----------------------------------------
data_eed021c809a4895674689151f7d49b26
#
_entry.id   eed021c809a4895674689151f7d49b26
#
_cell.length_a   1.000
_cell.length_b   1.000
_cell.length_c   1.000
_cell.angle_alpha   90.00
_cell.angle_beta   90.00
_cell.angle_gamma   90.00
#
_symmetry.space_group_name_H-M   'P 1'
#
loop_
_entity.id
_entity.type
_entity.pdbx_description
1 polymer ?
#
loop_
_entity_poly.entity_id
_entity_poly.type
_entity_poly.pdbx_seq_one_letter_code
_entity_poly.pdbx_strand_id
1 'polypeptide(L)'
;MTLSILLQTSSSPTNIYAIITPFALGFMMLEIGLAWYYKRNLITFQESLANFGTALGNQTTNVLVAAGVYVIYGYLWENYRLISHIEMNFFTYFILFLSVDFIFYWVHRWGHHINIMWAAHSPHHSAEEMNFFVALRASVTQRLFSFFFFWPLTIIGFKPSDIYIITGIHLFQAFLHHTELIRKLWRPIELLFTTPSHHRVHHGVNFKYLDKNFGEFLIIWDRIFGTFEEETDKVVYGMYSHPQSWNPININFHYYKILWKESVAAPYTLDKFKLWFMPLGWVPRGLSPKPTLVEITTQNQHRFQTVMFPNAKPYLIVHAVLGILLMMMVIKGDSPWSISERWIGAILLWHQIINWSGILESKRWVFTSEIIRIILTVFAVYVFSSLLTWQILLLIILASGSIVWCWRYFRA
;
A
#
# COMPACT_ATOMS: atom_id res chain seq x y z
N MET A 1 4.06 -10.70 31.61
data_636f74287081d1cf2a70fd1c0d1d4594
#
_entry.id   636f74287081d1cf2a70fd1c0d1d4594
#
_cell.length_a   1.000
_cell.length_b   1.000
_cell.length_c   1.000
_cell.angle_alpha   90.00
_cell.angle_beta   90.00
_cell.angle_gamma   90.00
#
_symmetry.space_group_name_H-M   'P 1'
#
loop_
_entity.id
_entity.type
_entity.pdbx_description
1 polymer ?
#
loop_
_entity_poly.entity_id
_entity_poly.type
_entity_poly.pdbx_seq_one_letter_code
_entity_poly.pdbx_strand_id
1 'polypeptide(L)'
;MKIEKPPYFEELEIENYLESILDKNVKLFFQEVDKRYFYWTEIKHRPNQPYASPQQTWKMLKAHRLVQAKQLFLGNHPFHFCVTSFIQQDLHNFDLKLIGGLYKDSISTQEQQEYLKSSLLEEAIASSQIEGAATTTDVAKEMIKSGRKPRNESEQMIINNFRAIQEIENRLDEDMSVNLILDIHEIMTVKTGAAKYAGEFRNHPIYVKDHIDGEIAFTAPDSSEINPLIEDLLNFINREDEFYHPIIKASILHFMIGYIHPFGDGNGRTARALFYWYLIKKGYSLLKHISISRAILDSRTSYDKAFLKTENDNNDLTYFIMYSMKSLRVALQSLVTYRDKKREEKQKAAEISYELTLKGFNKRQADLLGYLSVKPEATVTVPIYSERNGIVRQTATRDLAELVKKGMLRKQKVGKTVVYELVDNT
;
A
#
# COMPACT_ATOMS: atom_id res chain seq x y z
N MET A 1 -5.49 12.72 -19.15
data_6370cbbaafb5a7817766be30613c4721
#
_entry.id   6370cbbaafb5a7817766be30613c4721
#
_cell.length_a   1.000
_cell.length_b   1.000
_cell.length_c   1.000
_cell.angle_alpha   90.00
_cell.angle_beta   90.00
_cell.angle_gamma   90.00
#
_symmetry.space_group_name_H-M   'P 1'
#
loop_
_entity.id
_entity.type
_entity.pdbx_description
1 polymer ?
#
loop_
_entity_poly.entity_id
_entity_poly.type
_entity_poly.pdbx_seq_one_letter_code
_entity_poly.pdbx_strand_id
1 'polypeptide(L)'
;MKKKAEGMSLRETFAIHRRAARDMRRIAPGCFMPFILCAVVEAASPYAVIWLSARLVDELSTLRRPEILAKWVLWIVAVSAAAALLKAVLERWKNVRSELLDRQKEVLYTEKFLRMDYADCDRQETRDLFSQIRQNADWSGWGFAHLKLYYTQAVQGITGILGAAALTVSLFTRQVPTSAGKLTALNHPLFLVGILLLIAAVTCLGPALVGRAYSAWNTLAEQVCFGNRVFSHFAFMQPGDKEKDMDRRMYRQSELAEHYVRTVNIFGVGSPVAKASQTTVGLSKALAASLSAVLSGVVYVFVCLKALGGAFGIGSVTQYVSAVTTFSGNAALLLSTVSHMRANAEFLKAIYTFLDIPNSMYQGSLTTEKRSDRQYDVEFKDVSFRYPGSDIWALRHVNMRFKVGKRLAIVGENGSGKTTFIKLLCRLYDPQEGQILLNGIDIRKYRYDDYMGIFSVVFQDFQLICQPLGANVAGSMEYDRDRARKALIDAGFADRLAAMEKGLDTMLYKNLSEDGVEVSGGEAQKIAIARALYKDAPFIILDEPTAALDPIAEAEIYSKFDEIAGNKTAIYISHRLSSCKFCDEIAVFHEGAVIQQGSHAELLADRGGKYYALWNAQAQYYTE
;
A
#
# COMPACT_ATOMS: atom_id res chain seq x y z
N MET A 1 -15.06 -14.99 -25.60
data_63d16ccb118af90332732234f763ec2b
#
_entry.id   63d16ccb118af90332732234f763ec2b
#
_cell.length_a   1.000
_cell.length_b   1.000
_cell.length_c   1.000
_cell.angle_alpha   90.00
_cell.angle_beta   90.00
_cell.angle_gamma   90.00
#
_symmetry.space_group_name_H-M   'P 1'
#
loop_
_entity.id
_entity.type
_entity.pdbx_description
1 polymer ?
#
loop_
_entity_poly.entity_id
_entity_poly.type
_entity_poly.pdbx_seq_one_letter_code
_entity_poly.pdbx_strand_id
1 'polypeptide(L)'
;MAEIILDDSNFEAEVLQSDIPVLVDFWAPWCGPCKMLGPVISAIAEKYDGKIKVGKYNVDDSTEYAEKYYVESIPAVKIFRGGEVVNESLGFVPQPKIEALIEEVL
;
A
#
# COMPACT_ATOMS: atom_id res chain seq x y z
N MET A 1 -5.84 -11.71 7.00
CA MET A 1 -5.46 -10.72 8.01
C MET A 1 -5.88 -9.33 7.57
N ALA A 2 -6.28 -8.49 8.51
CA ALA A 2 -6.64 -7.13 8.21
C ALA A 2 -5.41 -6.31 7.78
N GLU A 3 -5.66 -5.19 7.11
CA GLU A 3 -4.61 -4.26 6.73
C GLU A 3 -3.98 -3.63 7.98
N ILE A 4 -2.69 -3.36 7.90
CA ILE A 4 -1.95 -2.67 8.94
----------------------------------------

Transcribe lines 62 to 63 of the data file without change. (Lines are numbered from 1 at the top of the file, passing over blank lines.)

N MET A 1 -5.49 12.72 -19.15
data_6370cbbaafb5a7817766be30613c4721